Whether your organization operates in healthcare, retail, finance, or any other regulated industry, establishing and maintaining an effective IT compliance program is mandatory.
An IT compliance audit is more than just a box-ticking exercise for regulatory authorities, however. Undertaking regular and comprehensive IT compliance audits significantly strengthens your company’s capacity to protect sensitive information, enhances your organization’s reputation, and streamlines its organizational efficiency. All of these work, ultimately, to boost your bottom line.
What exactly is an IT compliance audit though? Is it really so important? And what exactly does it involve?
We answer these questions to help you on your way to achieving an effective IT compliance program that will benefit your organization and the people you serve.
What is an IT compliance audit?
An IT compliance audit is a systematic review of an organization’s IT infrastructure, operations and policies to determine the effectiveness of its cybersecurity protocols and adherence to relevant regulations.
The exact focus of an IT compliance audit is industry-specific but, in general, it covers a wide range of IT services and policies, including software applications, user access controls, and risk management procedures, among many others.
As with financial audits, an IT compliance audit is a comprehensive and probing process. Rather than seeking to identify financial irregularities, however, the primary goal of an IT compliance audit is to identify potential weaknesses in your organization’s approach to IT that could threaten the integrity of any stored or transmitted data.
With this knowledge, your organization can take preemptive action to mitigate potential risks in an accurate, reliable and timely manner.
Why IT compliance audits are important
IT compliance audits perform three critical functions that serve the best interests of your organization, your employees, and the people you serve.
1. Meet regulatory requirements
The first point on the IT audit compliance checklist is to refer to the industry standards and regulations that apply to your organization concerning handling data.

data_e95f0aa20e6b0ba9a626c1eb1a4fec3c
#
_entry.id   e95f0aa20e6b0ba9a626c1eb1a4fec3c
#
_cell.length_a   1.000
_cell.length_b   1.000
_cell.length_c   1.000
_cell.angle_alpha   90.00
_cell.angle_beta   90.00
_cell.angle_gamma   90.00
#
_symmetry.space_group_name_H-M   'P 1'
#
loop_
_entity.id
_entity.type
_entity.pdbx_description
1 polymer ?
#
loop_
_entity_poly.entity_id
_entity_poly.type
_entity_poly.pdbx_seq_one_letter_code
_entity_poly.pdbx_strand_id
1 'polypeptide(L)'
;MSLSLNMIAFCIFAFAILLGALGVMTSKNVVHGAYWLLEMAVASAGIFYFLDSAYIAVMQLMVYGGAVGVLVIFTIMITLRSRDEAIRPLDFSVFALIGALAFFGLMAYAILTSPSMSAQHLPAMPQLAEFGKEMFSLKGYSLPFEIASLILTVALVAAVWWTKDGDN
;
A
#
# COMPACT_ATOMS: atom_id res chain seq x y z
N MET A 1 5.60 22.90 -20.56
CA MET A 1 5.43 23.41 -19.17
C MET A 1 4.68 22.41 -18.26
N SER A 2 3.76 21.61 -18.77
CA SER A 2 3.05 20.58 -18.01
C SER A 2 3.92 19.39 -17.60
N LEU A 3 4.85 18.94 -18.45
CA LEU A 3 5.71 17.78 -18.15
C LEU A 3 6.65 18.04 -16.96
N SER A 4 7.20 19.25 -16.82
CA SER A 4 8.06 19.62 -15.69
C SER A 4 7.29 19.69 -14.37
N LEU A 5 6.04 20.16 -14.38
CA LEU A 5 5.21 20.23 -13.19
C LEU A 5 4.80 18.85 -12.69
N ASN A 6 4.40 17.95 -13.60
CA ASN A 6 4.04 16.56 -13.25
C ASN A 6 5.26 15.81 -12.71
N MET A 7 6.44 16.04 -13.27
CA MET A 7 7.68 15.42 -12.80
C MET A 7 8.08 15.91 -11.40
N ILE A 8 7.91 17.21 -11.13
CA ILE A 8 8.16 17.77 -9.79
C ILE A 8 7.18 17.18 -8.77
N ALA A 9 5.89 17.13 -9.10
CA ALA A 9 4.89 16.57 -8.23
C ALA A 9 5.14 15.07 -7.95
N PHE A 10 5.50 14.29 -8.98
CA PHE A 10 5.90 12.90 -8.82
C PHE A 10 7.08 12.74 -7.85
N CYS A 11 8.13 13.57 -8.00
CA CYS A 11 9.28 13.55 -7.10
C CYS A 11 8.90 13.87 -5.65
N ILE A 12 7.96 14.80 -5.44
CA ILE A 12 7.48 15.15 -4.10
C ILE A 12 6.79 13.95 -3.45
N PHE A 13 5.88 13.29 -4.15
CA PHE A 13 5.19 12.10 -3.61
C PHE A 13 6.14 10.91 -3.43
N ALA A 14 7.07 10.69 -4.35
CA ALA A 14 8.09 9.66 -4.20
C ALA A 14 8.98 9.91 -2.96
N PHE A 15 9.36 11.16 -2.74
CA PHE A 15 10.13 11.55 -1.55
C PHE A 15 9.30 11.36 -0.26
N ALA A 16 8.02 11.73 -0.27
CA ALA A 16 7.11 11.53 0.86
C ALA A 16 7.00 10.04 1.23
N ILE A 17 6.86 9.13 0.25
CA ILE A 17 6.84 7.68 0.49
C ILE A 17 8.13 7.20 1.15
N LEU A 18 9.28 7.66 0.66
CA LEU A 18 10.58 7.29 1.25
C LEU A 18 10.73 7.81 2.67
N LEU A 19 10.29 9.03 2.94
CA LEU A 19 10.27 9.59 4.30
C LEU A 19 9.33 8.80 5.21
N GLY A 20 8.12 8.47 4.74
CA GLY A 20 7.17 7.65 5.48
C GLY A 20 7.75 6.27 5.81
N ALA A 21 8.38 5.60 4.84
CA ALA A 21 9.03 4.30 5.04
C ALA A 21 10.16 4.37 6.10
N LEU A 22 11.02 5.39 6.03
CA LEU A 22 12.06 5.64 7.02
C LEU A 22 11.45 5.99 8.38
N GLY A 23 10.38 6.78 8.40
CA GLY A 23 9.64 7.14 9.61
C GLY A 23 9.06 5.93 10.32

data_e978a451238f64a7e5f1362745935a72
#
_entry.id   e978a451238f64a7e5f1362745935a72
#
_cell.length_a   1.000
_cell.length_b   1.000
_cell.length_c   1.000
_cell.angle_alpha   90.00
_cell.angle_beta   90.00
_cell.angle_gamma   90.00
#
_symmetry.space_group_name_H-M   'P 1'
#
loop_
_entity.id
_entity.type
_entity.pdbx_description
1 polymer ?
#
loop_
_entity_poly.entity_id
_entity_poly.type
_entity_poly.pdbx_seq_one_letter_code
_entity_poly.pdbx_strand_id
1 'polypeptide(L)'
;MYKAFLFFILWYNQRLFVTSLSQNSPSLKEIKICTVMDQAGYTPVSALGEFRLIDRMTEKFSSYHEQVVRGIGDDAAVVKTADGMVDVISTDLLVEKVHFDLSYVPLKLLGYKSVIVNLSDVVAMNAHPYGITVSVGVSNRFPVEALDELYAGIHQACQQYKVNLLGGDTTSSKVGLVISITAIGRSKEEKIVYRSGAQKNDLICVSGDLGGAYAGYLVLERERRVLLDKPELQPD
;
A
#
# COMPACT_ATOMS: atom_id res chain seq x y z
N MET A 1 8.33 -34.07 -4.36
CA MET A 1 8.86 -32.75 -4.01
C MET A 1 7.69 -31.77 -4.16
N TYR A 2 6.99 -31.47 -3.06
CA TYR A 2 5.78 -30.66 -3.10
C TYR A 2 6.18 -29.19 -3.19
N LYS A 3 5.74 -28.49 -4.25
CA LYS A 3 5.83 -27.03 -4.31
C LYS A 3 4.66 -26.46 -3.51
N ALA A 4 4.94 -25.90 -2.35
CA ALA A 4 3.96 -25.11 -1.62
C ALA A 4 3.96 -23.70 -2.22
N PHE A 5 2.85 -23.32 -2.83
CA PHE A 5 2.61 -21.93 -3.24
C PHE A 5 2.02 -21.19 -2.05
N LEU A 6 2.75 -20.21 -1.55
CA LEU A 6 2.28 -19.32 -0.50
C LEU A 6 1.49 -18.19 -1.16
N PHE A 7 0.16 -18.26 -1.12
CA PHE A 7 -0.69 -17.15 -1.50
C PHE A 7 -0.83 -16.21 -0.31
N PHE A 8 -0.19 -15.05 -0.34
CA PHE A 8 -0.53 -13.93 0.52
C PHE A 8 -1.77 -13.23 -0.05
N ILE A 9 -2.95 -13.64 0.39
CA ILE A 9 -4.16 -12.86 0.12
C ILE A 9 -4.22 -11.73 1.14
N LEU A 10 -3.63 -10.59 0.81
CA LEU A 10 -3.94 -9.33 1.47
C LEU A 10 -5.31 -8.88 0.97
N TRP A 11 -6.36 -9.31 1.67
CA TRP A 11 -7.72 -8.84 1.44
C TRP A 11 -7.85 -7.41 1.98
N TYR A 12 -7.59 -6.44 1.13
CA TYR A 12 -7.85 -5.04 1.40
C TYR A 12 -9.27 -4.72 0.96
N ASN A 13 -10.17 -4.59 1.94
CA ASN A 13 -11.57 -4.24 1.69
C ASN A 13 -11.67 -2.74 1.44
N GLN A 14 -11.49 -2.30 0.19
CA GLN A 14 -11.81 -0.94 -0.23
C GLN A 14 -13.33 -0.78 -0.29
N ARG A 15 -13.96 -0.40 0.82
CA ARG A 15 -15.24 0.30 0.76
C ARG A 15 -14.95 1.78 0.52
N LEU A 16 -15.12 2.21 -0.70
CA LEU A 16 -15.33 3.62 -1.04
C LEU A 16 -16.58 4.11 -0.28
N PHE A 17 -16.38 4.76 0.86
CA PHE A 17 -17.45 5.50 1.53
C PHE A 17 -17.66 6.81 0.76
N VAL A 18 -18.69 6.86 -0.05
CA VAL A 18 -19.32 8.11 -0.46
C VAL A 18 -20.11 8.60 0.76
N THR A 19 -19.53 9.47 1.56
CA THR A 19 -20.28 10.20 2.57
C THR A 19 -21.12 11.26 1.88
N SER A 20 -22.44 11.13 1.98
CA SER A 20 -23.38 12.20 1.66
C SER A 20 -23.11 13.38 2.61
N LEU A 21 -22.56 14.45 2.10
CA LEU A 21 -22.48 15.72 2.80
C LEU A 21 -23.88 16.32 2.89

These regulations fall into one or more of three categories:
Such regulations apply to an array of organizations irrespective of their location or industry. One notable IT compliance audit example is the National Institute of Standards and Technology (NIST) Special Publication 800-53 which details the standards of security and privacy controls for information systems and organizations.
These regulations only apply in particular countries, regions (such as the EU), or US states so are not relevant if you don’t operate there. Some IT compliance audit examples include the EU General Data Protection Regulation (GDPR), the UK Data Protection Act, and the New York State Department of Financial Services (NYDFS) Cybersecurity Regulation.
Such regulations only apply to organizations in specific industries or ancillary organizations that handle certain types of data. Some IT compliance audit examples include the Health Insurance Portability and Accountability Act (HIPAA) for healthcare providers and the Payment Card Industry Data Security Standard (PCI DSS) for financial services companies.
Failure to comply with any of these could incur hefty fines and legal fees. Moreover, new regulations and amendments are frequently adopted so maintaining IT compliance is an ongoing process requiring periodic reviews.
2. Risk identification and mitigation
With so much sensitive information stored digitally, we rely on cybersecurity systems to protect the integrity of our data. In their absence, personal information and intellectual property are vulnerable to leaks, loss, and theft.
IT compliance audits are all about putting the effectiveness of these security systems to the test.
This means carrying out assessments such as disaster recovery tests and penetration (PEN) tests to identify potential vulnerabilities in your organization’s IT framework that could facilitate data leaks or theft and then putting measures in place to address them before they become a serious problem.
As with regulatory compliance, this is an ongoing process. New vulnerabilities can emerge unexpectedly and cybercriminals are constantly developing new strategies to infiltrate IT networks.
3. Organizational efficiency
Another important aspect of IT compliance audits is that they present an opportunity to boost the efficiency of your organization.
On top of minimizing risk exposure, the auditing process also results in action that improves your IT system’s overall reliability, availability and speed, and reduces the amount of time spent investigating and remediating security breaches.
IT compliance audits also provide an opportunity for employees and departments within an organization to collaborate around the shared goal of strengthening the resilience of an IT network and sharpening everyone’s understanding of it. This too often results in more efficient workflows.